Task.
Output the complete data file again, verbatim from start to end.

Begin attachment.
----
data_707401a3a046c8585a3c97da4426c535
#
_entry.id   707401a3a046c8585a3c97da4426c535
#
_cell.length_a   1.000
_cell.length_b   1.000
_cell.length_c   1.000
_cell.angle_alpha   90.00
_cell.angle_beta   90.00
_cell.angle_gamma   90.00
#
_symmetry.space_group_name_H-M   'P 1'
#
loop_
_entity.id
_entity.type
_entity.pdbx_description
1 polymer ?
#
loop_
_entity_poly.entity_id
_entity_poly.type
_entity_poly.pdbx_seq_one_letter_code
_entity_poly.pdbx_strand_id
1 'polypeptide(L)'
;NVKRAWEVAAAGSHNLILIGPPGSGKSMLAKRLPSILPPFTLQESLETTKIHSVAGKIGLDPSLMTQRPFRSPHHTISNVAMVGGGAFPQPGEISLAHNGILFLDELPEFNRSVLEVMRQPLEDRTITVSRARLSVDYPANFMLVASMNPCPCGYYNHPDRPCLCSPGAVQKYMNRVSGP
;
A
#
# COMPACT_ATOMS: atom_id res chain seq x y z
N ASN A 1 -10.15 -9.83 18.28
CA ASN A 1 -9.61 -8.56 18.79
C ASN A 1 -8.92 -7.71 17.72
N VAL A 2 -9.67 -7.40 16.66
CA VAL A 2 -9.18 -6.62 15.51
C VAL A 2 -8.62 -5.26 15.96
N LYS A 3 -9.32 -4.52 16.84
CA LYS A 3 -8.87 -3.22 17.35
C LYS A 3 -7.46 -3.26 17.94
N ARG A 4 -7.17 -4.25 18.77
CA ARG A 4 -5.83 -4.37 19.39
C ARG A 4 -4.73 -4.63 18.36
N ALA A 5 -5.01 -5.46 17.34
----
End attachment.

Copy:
data_707401a3a046c8585a3c97da4426c535
#
_entry.id   707401a3a046c8585a3c97da4426c535
#
_cell.length_a   1.000
_cell.length_b   1.000
_cell.length_c   1.000
_cell.angle_alpha   90.00
_cell.angle_beta   90.00
_cell.angle_gamma   90.00
#
_symmetry.space_group_name_H-M   'P 1'
#
loop_
_entity.id
_entity.type
_entity.pdbx_description
1 polymer ?
#
loop_
_entity_poly.entity_id
_entity_poly.type
_entity_poly.pdbx_seq_one_letter_code
_entity_poly.pdbx_strand_id
1 'polypeptide(L)'
;NVKRAWEVAAAGSHNLILIGPPGSGKSMLAKRLPSILPPFTLQESLETTKIHSVAGKIGLDPSLMTQRPFRSPHHTISNVAMVGGGAFPQPGEISLAHNGILFLDELPEFNRSVLEVMRQPLEDRTITVSRARLSVDYPANFMLVASMNPCPCGYYNHPDRPCLCSPGAVQKYMNRVSGP
;
A
#
# COMPACT_ATOMS: atom_id res chain seq x y z
N ASN A 1 -10.15 -9.83 18.28
CA ASN A 1 -9.61 -8.56 18.79
C ASN A 1 -8.92 -7.71 17.72
N VAL A 2 -9.67 -7.40 16.66
CA VAL A 2 -9.18 -6.62 15.51
C VAL A 2 -8.62 -5.26 15.96
N LYS A 3 -9.32 -4.52 16.84
CA LYS A 3 -8.87 -3.22 17.35
C LYS A 3 -7.46 -3.26 17.94
N ARG A 4 -7.17 -4.25 18.77
CA ARG A 4 -5.83 -4.37 19.39
C ARG A 4 -4.73 -4.63 18.36
N ALA A 5 -5.01 -5.46 17.34